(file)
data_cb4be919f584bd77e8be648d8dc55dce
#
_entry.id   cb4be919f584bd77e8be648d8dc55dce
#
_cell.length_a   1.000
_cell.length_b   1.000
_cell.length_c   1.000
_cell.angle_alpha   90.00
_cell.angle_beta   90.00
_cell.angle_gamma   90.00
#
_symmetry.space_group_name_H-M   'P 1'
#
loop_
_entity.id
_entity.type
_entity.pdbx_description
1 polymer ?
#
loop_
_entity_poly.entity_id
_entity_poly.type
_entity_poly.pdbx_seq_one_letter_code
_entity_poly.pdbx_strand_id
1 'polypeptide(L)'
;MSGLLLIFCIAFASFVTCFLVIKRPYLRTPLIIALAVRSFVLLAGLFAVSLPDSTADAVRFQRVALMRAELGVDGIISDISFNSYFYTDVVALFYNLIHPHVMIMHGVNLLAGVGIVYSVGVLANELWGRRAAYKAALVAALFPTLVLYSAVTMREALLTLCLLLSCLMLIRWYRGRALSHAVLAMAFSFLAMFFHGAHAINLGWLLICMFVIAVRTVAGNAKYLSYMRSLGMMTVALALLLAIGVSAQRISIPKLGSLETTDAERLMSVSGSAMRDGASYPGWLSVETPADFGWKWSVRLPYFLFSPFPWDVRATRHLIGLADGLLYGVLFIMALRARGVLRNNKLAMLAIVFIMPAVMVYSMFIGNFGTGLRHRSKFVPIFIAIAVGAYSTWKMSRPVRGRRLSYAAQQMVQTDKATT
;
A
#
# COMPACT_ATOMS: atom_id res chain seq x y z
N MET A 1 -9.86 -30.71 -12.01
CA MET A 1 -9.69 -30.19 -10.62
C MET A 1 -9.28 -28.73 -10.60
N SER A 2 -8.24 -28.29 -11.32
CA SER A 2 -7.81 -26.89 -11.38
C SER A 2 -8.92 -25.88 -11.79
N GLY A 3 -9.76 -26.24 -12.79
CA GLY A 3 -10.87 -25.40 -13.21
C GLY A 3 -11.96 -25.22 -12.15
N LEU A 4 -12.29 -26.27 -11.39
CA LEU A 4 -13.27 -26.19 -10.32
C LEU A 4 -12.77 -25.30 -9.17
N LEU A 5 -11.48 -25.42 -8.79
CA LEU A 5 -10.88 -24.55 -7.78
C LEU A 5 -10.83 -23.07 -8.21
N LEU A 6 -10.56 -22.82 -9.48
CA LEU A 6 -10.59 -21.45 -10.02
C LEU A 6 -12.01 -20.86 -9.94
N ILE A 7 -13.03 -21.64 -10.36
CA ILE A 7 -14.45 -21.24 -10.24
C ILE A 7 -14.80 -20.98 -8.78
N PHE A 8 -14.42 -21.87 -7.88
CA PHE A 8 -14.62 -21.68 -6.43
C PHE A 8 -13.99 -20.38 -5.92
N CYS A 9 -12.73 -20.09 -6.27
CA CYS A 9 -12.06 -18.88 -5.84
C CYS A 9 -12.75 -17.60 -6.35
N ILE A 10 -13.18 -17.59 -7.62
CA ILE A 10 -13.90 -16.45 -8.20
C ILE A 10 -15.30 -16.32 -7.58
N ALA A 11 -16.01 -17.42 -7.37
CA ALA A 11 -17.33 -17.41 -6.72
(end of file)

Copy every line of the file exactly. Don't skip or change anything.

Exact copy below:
data_cb4be919f584bd77e8be648d8dc55dce
#
_entry.id   cb4be919f584bd77e8be648d8dc55dce
#
_cell.length_a   1.000
_cell.length_b   1.000
_cell.length_c   1.000
_cell.angle_alpha   90.00
_cell.angle_beta   90.00
_cell.angle_gamma   90.00
#
_symmetry.space_group_name_H-M   'P 1'
#
loop_
_entity.id
_entity.type
_entity.pdbx_description
1 polymer ?
#
loop_
_entity_poly.entity_id
_entity_poly.type
_entity_poly.pdbx_seq_one_letter_code
_entity_poly.pdbx_strand_id
1 'polypeptide(L)'
;MSGLLLIFCIAFASFVTCFLVIKRPYLRTPLIIALAVRSFVLLAGLFAVSLPDSTADAVRFQRVALMRAELGVDGIISDISFNSYFYTDVVALFYNLIHPHVMIMHGVNLLAGVGIVYSVGVLANELWGRRAAYKAALVAALFPTLVLYSAVTMREALLTLCLLLSCLMLIRWYRGRALSHAVLAMAFSFLAMFFHGAHAINLGWLLICMFVIAVRTVAGNAKYLSYMRSLGMMTVALALLLAIGVSAQRISIPKLGSLETTDAERLMSVSGSAMRDGASYPGWLSVETPADFGWKWSVRLPYFLFSPFPWDVRATRHLIGLADGLLYGVLFIMALRARGVLRNNKLAMLAIVFIMPAVMVYSMFIGNFGTGLRHRSKFVPIFIAIAVGAYSTWKMSRPVRGRRLSYAAQQMVQTDKATT
;
A
#
# COMPACT_ATOMS: atom_id res chain seq x y z
N MET A 1 -9.86 -30.71 -12.01
CA MET A 1 -9.69 -30.19 -10.62
C MET A 1 -9.28 -28.73 -10.60
N SER A 2 -8.24 -28.29 -11.32
CA SER A 2 -7.81 -26.89 -11.38
C SER A 2 -8.92 -25.88 -11.79
N GLY A 3 -9.76 -26.24 -12.79
CA GLY A 3 -10.87 -25.40 -13.21
C GLY A 3 -11.96 -25.22 -12.15
N LEU A 4 -12.29 -26.27 -11.39
CA LEU A 4 -13.27 -26.19 -10.32
C LEU A 4 -12.77 -25.30 -9.17
N LEU A 5 -11.48 -25.42 -8.79
CA LEU A 5 -10.88 -24.55 -7.78
C LEU A 5 -10.83 -23.07 -8.21
N LEU A 6 -10.56 -22.82 -9.48
CA LEU A 6 -10.59 -21.45 -10.02
C LEU A 6 -12.01 -20.86 -9.94
N ILE A 7 -13.03 -21.64 -10.36
CA ILE A 7 -14.45 -21.24 -10.24
C ILE A 7 -14.80 -20.98 -8.78
N PHE A 8 -14.42 -21.87 -7.88
CA PHE A 8 -14.62 -21.68 -6.43
C PHE A 8 -13.99 -20.38 -5.92
N CYS A 9 -12.73 -20.09 -6.27
CA CYS A 9 -12.06 -18.88 -5.84
C CYS A 9 -12.75 -17.60 -6.35
N ILE A 10 -13.18 -17.59 -7.62
CA ILE A 10 -13.90 -16.45 -8.20
C ILE A 10 -15.30 -16.32 -7.58
N ALA A 11 -16.01 -17.42 -7.37
CA ALA A 11 -17.33 -17.41 -6.72